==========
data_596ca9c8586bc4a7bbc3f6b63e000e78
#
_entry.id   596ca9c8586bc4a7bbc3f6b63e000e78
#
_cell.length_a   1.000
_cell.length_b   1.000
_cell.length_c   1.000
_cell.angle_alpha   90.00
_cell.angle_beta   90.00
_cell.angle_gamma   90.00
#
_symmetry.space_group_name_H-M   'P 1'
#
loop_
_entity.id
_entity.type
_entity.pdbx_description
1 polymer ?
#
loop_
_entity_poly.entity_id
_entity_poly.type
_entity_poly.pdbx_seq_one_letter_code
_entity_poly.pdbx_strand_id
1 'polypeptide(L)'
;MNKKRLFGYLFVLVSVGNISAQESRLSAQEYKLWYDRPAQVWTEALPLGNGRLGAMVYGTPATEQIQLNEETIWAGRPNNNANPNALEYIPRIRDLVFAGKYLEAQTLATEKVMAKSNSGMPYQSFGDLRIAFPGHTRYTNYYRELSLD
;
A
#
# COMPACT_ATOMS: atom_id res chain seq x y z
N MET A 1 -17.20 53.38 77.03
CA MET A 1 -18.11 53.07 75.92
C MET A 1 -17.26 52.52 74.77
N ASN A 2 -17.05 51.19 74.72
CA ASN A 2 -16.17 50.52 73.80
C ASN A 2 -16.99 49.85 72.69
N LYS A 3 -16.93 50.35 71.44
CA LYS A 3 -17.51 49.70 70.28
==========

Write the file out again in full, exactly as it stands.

data_596ca9c8586bc4a7bbc3f6b63e000e78
#
_entry.id   596ca9c8586bc4a7bbc3f6b63e000e78
#
_cell.length_a   1.000
_cell.length_b   1.000
_cell.length_c   1.000
_cell.angle_alpha   90.00
_cell.angle_beta   90.00
_cell.angle_gamma   90.00
#
_symmetry.space_group_name_H-M   'P 1'
#
loop_
_entity.id
_entity.type
_entity.pdbx_description
1 polymer ?
#
loop_
_entity_poly.entity_id
_entity_poly.type
_entity_poly.pdbx_seq_one_letter_code
_entity_poly.pdbx_strand_id
1 'polypeptide(L)'
;MNKKRLFGYLFVLVSVGNISAQESRLSAQEYKLWYDRPAQVWTEALPLGNGRLGAMVYGTPATEQIQLNEETIWAGRPNNNANPNALEYIPRIRDLVFAGKYLEAQTLATEKVMAKSNSGMPYQSFGDLRIAFPGHTRYTNYYRELSLD
;
A
#
# COMPACT_ATOMS: atom_id res chain seq x y z
N MET A 1 -17.20 53.38 77.03
CA MET A 1 -18.11 53.07 75.92
C MET A 1 -17.26 52.52 74.77
N ASN A 2 -17.05 51.19 74.72
CA ASN A 2 -16.17 50.52 73.80
C ASN A 2 -16.99 49.85 72.69
N LYS A 3 -16.93 50.35 71.44
CA LYS A 3 -17.51 49.70 70.28